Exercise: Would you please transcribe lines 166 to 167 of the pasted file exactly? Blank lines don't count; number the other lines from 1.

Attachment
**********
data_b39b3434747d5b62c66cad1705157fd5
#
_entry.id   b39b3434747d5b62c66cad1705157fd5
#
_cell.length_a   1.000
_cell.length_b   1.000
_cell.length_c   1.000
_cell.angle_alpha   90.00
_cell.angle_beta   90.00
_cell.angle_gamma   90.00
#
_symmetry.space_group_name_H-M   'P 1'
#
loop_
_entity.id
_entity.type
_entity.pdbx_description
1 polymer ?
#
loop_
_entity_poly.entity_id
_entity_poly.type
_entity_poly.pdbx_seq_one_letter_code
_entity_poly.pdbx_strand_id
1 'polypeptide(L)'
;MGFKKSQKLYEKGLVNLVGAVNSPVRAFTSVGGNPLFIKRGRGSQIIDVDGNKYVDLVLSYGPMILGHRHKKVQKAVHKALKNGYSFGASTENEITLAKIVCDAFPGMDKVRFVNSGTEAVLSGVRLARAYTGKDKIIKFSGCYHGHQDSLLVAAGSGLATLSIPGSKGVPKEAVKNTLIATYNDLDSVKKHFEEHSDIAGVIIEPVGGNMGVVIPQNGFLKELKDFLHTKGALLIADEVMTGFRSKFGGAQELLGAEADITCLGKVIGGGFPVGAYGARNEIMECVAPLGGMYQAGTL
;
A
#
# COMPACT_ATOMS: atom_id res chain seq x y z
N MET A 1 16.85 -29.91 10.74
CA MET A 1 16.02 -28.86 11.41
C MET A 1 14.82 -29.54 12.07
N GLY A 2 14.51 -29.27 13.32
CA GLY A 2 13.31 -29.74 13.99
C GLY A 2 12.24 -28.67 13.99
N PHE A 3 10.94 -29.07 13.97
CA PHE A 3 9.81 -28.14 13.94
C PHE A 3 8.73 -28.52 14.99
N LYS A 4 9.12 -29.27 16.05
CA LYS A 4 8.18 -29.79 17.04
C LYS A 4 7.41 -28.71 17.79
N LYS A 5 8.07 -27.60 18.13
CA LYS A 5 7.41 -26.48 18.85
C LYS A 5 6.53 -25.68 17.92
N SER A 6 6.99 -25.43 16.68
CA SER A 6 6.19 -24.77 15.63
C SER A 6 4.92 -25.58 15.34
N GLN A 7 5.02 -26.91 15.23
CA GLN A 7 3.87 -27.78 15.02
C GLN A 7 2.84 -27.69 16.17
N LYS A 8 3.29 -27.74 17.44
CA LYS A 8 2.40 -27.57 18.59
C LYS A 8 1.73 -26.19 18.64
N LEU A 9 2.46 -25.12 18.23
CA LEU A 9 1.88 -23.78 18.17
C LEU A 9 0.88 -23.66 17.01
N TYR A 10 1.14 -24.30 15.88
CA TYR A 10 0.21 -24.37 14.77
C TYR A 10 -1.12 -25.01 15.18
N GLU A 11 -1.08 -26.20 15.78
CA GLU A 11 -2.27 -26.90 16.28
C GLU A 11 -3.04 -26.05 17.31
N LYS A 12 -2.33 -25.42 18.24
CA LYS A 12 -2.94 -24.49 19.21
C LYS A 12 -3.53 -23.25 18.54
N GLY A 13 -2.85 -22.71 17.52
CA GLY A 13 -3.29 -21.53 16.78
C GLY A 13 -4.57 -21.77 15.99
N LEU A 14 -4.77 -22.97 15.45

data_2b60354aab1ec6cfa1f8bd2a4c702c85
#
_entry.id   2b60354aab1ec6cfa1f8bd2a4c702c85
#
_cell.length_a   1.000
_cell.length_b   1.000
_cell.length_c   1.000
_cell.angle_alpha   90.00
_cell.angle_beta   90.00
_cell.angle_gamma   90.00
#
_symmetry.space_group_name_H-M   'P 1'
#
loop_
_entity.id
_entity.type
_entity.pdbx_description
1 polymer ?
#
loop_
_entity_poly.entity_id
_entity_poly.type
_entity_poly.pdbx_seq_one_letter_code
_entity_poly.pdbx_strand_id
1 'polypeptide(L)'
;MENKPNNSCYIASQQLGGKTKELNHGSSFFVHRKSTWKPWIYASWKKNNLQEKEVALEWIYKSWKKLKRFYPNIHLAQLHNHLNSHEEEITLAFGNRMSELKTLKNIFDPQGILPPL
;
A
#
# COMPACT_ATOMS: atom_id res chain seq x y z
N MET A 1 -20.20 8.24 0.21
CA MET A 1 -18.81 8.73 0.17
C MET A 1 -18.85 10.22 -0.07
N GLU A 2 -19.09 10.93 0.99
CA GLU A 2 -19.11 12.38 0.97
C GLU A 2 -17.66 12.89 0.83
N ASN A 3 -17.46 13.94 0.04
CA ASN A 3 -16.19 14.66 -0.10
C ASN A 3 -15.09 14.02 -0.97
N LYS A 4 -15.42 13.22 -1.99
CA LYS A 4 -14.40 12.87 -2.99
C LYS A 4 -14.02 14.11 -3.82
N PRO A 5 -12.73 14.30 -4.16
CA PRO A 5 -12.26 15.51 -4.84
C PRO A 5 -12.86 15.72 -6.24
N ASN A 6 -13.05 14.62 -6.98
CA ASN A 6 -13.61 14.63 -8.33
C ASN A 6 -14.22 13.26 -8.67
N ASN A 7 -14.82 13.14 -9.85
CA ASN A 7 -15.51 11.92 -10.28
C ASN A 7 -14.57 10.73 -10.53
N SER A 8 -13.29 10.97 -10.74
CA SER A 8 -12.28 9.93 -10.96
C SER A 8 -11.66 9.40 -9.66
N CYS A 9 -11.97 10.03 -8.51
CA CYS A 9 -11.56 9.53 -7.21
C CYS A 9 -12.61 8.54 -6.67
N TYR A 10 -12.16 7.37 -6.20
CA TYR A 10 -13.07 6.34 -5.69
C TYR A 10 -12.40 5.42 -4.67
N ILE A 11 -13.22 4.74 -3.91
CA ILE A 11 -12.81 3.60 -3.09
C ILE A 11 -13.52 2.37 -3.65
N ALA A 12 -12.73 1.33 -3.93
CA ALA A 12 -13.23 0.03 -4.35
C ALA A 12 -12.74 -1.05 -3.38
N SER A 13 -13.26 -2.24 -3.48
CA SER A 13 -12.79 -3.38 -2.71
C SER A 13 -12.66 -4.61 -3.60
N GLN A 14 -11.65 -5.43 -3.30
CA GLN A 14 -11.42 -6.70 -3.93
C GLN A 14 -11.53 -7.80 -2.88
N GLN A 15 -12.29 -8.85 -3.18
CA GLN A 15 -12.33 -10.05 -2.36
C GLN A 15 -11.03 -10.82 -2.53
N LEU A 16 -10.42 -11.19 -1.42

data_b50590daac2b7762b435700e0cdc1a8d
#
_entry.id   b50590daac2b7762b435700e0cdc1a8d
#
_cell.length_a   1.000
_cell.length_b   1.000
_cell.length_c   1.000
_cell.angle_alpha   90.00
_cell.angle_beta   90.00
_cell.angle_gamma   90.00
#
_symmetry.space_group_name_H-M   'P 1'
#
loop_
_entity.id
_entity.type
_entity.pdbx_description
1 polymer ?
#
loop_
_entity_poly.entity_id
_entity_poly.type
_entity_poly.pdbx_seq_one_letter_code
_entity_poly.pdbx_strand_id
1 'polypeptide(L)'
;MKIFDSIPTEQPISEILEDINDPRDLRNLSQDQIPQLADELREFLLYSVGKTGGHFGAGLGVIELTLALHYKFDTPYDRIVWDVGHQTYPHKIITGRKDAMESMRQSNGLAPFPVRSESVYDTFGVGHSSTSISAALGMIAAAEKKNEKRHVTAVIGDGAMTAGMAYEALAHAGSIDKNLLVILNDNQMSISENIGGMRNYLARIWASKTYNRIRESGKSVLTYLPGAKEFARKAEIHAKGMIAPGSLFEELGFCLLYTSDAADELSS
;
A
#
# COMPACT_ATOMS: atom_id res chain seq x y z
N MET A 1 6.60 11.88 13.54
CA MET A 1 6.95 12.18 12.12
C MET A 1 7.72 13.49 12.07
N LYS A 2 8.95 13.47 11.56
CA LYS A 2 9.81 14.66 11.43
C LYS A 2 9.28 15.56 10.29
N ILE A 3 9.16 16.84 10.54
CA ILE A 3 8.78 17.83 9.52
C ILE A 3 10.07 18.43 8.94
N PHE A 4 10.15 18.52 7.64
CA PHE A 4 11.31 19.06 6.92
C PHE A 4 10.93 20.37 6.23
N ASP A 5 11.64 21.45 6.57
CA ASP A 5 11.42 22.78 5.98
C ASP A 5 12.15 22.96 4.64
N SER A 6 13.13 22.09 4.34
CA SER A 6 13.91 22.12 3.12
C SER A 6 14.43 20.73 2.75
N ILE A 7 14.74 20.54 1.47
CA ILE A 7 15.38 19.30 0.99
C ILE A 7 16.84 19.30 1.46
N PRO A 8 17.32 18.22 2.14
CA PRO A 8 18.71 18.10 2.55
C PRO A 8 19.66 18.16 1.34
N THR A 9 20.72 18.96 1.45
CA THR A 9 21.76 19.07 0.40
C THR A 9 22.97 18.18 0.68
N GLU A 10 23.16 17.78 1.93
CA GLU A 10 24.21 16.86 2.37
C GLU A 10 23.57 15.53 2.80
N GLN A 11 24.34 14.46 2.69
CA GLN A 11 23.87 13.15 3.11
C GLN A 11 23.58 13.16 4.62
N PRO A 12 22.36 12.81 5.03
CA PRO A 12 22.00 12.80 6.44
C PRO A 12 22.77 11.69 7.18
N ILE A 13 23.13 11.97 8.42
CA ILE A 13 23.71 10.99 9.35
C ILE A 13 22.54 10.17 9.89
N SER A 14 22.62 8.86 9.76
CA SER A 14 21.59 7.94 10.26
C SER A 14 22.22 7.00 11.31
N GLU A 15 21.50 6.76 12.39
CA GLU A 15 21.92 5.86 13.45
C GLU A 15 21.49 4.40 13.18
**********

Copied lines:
loop_
_entity_poly.entity_id